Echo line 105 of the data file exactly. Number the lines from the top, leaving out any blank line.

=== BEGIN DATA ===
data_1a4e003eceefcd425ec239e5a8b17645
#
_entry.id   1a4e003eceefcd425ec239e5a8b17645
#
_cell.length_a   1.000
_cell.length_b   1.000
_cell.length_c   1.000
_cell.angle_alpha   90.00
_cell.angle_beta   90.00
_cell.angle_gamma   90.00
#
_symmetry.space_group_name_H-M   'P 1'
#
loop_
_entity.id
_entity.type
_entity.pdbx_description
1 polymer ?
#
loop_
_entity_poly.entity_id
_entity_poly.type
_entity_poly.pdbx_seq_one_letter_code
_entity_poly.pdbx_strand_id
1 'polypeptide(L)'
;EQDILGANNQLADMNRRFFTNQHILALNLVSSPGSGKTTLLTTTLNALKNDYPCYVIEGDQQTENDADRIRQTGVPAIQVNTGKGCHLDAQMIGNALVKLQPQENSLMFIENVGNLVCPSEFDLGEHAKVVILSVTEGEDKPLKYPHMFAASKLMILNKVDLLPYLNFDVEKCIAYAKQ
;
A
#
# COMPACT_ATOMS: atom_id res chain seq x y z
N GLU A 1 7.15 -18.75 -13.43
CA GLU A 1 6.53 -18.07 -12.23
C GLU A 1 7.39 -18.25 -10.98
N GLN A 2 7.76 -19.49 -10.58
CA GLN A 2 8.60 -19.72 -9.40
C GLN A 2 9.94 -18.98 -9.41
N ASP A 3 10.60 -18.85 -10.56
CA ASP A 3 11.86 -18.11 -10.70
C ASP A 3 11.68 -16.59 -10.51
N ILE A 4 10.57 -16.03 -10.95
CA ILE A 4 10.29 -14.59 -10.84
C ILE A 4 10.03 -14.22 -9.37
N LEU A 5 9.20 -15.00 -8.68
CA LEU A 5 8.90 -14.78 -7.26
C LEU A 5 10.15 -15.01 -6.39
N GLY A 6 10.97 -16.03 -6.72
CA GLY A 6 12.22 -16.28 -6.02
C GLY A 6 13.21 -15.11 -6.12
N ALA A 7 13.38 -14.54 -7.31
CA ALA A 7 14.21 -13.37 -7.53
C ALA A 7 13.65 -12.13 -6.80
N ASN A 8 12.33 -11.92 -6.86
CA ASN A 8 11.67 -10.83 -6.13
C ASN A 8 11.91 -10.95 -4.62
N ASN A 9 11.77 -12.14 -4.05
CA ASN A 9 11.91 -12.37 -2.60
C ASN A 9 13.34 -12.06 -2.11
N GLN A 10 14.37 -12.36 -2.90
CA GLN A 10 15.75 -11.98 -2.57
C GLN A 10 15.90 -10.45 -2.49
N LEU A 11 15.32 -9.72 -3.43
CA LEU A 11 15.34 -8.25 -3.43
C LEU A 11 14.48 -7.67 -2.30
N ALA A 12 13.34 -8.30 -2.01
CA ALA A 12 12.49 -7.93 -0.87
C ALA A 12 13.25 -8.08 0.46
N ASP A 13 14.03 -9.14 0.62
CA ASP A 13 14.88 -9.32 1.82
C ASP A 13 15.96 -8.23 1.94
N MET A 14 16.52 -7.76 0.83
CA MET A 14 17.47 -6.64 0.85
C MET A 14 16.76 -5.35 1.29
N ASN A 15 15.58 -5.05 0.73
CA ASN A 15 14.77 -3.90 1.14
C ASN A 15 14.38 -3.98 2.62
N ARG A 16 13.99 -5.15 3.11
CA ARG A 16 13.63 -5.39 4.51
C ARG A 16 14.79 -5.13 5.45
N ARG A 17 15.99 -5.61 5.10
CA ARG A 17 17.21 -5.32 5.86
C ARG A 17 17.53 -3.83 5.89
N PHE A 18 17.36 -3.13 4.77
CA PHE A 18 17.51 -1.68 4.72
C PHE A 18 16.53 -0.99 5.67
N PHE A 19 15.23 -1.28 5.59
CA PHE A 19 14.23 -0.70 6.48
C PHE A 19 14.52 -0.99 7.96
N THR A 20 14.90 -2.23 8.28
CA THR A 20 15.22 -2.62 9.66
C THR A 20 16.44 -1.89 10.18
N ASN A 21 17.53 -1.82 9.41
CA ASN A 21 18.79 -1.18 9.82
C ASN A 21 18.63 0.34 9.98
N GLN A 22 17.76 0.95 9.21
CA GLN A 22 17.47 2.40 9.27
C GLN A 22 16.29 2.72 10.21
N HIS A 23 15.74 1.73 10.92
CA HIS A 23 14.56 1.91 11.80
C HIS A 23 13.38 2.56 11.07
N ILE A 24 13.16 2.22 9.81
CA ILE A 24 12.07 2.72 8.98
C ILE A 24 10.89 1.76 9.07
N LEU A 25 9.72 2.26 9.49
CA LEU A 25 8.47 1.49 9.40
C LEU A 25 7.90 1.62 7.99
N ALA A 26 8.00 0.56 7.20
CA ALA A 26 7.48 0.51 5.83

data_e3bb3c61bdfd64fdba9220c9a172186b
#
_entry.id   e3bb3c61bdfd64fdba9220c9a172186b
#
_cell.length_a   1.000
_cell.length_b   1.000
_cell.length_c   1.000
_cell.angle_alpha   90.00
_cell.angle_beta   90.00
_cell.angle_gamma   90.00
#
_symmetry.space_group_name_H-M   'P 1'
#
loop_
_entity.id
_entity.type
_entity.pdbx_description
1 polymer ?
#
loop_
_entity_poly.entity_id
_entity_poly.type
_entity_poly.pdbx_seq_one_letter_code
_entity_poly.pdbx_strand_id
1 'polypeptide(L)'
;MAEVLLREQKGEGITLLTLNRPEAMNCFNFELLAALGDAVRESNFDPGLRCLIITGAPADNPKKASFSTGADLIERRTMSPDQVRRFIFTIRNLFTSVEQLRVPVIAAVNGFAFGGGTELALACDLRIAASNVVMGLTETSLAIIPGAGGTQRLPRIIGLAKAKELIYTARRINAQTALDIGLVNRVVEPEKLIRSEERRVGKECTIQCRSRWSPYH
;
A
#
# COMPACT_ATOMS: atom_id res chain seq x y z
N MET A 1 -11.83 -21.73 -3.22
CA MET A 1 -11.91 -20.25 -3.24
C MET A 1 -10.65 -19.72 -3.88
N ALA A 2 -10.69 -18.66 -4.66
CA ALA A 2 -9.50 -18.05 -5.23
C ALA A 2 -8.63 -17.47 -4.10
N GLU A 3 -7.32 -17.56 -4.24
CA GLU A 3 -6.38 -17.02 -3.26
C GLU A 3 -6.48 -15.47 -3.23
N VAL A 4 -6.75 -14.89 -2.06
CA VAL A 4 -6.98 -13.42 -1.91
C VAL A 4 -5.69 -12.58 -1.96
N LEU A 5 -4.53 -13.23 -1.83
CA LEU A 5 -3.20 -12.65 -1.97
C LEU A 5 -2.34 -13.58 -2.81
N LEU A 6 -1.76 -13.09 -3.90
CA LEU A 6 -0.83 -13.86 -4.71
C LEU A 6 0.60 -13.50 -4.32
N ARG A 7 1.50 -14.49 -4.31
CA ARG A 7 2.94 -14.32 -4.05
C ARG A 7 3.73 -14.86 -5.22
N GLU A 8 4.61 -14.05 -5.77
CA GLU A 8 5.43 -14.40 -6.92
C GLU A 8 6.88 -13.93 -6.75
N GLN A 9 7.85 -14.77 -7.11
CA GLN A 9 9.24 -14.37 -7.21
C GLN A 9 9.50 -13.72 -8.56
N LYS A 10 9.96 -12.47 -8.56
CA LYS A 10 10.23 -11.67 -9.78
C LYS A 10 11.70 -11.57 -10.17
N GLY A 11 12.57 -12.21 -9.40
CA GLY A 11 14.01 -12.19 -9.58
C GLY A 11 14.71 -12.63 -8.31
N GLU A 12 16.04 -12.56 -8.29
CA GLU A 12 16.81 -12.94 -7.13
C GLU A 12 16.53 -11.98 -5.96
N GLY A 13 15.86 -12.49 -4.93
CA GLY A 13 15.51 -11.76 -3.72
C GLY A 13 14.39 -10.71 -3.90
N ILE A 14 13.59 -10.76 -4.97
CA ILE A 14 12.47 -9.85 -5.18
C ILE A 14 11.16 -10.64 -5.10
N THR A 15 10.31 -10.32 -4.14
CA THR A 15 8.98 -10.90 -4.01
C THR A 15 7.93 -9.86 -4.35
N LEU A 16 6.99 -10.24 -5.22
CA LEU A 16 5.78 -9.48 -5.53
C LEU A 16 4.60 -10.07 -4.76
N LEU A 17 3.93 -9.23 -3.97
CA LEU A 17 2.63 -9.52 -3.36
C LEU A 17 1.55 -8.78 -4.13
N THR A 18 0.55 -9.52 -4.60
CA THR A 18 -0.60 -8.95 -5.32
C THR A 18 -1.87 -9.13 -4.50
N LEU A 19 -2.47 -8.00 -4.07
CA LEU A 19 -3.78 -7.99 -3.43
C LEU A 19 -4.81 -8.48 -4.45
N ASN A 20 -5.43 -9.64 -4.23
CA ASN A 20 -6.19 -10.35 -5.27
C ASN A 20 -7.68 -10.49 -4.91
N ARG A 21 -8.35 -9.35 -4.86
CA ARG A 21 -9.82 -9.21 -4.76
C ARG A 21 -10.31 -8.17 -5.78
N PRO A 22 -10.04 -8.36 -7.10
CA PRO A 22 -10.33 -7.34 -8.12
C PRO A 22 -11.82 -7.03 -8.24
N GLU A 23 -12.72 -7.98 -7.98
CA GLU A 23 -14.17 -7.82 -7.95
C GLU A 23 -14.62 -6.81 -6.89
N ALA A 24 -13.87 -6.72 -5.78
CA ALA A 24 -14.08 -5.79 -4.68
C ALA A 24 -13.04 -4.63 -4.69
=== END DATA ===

C LEU A 25 7.90 1.62 7.99